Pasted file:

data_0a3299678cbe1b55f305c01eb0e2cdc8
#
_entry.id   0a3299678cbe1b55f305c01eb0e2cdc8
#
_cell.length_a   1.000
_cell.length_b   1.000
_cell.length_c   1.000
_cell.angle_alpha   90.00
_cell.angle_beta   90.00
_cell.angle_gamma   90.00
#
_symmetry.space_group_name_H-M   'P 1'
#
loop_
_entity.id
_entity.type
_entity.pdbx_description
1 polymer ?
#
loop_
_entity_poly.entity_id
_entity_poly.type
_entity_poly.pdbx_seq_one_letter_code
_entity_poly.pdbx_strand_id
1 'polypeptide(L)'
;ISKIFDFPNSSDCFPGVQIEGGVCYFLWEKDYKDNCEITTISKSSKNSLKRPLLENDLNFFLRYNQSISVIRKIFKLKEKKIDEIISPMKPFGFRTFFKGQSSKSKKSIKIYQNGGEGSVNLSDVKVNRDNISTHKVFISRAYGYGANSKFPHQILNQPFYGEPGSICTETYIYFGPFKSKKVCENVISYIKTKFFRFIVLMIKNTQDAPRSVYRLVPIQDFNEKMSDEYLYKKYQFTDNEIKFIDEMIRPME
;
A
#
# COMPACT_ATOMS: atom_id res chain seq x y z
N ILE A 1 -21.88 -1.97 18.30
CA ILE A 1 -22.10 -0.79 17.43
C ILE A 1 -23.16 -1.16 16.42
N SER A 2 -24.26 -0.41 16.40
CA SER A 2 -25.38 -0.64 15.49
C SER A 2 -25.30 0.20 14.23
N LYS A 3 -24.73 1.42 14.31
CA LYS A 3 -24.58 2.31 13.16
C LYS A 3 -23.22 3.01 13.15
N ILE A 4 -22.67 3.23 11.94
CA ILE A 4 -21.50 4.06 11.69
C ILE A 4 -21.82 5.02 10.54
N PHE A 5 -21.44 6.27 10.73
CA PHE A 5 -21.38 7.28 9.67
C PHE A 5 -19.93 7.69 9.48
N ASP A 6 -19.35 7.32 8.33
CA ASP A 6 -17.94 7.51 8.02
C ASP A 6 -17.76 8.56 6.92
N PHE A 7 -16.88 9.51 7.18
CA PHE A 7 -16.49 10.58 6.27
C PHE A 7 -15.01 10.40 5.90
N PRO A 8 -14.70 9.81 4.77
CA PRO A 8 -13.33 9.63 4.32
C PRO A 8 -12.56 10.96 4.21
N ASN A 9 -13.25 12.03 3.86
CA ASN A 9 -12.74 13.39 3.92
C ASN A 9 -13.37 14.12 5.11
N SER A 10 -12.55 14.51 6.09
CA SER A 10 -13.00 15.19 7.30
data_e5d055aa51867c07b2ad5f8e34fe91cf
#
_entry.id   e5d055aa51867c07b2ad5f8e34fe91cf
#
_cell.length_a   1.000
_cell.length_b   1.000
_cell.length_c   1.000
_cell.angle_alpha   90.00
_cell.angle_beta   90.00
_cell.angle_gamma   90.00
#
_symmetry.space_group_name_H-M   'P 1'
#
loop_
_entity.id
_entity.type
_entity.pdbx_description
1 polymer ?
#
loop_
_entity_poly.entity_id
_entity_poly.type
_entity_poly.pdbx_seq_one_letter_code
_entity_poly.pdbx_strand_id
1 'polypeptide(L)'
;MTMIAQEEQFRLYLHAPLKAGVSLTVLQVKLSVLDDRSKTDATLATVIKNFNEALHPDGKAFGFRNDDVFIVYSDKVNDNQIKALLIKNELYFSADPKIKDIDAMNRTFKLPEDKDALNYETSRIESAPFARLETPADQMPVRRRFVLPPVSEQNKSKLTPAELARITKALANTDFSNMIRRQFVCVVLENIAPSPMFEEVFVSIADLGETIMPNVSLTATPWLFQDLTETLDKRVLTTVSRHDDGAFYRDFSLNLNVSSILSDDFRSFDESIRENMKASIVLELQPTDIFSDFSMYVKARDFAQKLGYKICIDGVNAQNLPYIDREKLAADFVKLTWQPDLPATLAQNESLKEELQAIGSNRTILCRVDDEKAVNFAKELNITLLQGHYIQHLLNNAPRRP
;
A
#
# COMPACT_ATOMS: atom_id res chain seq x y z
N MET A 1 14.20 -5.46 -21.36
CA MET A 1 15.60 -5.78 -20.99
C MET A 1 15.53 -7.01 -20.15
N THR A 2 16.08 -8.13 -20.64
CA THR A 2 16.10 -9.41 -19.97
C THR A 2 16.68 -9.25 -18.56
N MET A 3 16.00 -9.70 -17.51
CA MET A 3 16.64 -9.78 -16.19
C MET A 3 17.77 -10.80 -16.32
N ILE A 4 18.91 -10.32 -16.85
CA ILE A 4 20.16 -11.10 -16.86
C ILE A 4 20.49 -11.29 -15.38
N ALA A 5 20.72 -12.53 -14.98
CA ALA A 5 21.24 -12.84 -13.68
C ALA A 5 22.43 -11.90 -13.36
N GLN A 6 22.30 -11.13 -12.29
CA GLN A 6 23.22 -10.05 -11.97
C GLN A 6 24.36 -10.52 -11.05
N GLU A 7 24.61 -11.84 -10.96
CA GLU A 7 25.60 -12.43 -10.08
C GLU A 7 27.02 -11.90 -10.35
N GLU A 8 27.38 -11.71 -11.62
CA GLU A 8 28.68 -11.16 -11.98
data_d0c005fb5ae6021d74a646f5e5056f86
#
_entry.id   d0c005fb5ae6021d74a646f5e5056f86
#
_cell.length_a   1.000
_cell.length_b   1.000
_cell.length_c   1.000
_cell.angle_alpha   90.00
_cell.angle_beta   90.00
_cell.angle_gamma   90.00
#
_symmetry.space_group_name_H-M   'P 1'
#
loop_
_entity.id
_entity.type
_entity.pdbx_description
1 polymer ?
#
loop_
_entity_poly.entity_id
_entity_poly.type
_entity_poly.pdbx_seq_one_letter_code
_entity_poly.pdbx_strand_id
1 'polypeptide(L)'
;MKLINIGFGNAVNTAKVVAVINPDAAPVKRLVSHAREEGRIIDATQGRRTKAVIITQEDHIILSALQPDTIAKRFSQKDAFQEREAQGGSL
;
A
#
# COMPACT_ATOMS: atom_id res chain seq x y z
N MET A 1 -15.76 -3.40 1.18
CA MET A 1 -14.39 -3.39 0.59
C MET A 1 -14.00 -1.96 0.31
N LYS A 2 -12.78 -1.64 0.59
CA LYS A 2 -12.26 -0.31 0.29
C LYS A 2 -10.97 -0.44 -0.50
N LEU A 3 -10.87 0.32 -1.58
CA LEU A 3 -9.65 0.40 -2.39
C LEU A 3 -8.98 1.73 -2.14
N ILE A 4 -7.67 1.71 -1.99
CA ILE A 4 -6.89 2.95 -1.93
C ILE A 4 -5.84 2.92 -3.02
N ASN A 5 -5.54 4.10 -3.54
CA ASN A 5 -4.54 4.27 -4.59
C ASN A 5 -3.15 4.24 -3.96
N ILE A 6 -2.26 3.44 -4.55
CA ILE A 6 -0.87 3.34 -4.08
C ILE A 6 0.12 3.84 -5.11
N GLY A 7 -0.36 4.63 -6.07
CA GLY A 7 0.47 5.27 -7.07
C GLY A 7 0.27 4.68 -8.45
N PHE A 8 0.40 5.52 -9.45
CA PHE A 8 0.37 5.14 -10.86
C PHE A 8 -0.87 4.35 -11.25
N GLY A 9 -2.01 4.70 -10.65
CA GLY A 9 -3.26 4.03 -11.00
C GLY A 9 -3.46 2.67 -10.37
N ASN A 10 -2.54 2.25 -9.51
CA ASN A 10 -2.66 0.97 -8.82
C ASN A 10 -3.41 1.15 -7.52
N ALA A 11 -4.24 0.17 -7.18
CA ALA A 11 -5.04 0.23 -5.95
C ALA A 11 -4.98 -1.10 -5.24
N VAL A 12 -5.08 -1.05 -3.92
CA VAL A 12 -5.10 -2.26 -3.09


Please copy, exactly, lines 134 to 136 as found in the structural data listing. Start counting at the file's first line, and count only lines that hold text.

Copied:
_entity_poly.type
_entity_poly.pdbx_seq_one_letter_code
_entity_poly.pdbx_strand_id